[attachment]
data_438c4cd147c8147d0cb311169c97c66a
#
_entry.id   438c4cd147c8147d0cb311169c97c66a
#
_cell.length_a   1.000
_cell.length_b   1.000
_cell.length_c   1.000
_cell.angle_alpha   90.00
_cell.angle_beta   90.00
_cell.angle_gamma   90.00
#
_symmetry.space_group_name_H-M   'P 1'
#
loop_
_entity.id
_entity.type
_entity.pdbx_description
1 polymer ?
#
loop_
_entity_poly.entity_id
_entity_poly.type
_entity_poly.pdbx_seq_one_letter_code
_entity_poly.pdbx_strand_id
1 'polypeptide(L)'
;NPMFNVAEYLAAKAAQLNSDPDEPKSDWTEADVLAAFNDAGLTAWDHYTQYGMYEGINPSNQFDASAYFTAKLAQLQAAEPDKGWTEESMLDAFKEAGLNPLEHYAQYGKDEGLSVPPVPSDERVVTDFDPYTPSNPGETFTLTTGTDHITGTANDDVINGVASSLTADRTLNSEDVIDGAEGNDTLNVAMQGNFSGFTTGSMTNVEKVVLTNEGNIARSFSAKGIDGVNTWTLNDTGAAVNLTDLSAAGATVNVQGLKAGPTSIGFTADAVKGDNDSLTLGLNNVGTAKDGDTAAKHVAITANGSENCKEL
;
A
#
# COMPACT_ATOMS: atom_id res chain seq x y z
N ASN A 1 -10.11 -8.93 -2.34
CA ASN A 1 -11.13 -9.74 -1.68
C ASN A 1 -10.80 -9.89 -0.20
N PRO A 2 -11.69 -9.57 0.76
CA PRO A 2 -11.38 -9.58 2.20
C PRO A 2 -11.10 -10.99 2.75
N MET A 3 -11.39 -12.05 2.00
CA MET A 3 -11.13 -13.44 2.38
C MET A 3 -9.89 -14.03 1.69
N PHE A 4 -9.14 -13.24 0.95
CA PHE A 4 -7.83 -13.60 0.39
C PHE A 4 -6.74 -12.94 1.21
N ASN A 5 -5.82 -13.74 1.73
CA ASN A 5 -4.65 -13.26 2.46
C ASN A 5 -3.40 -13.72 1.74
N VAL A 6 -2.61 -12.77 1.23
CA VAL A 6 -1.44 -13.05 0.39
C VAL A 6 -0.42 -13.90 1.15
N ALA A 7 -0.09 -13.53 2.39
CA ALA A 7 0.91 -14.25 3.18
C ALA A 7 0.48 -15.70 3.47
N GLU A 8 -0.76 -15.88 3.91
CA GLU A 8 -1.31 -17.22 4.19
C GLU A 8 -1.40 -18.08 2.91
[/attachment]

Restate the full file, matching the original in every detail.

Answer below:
data_438c4cd147c8147d0cb311169c97c66a
#
_entry.id   438c4cd147c8147d0cb311169c97c66a
#
_cell.length_a   1.000
_cell.length_b   1.000
_cell.length_c   1.000
_cell.angle_alpha   90.00
_cell.angle_beta   90.00
_cell.angle_gamma   90.00
#
_symmetry.space_group_name_H-M   'P 1'
#
loop_
_entity.id
_entity.type
_entity.pdbx_description
1 polymer ?
#
loop_
_entity_poly.entity_id
_entity_poly.type
_entity_poly.pdbx_seq_one_letter_code
_entity_poly.pdbx_strand_id
1 'polypeptide(L)'
;NPMFNVAEYLAAKAAQLNSDPDEPKSDWTEADVLAAFNDAGLTAWDHYTQYGMYEGINPSNQFDASAYFTAKLAQLQAAEPDKGWTEESMLDAFKEAGLNPLEHYAQYGKDEGLSVPPVPSDERVVTDFDPYTPSNPGETFTLTTGTDHITGTANDDVINGVASSLTADRTLNSEDVIDGAEGNDTLNVAMQGNFSGFTTGSMTNVEKVVLTNEGNIARSFSAKGIDGVNTWTLNDTGAAVNLTDLSAAGATVNVQGLKAGPTSIGFTADAVKGDNDSLTLGLNNVGTAKDGDTAAKHVAITANGSENCKEL
;
A
#
# COMPACT_ATOMS: atom_id res chain seq x y z
N ASN A 1 -10.11 -8.93 -2.34
CA ASN A 1 -11.13 -9.74 -1.68
C ASN A 1 -10.80 -9.89 -0.20
N PRO A 2 -11.69 -9.57 0.76
CA PRO A 2 -11.38 -9.58 2.20
C PRO A 2 -11.10 -10.99 2.75
N MET A 3 -11.39 -12.05 2.00
CA MET A 3 -11.13 -13.44 2.38
C MET A 3 -9.89 -14.03 1.69
N PHE A 4 -9.14 -13.24 0.95
CA PHE A 4 -7.83 -13.60 0.39
C PHE A 4 -6.74 -12.94 1.21
N ASN A 5 -5.82 -13.74 1.73
CA ASN A 5 -4.65 -13.26 2.46
C ASN A 5 -3.40 -13.72 1.74
N VAL A 6 -2.61 -12.77 1.23
CA VAL A 6 -1.44 -13.05 0.39
C VAL A 6 -0.42 -13.90 1.15
N ALA A 7 -0.09 -13.53 2.39
CA ALA A 7 0.91 -14.25 3.18
C ALA A 7 0.48 -15.70 3.47
N GLU A 8 -0.76 -15.88 3.91
CA GLU A 8 -1.31 -17.22 4.19
C GLU A 8 -1.40 -18.08 2.91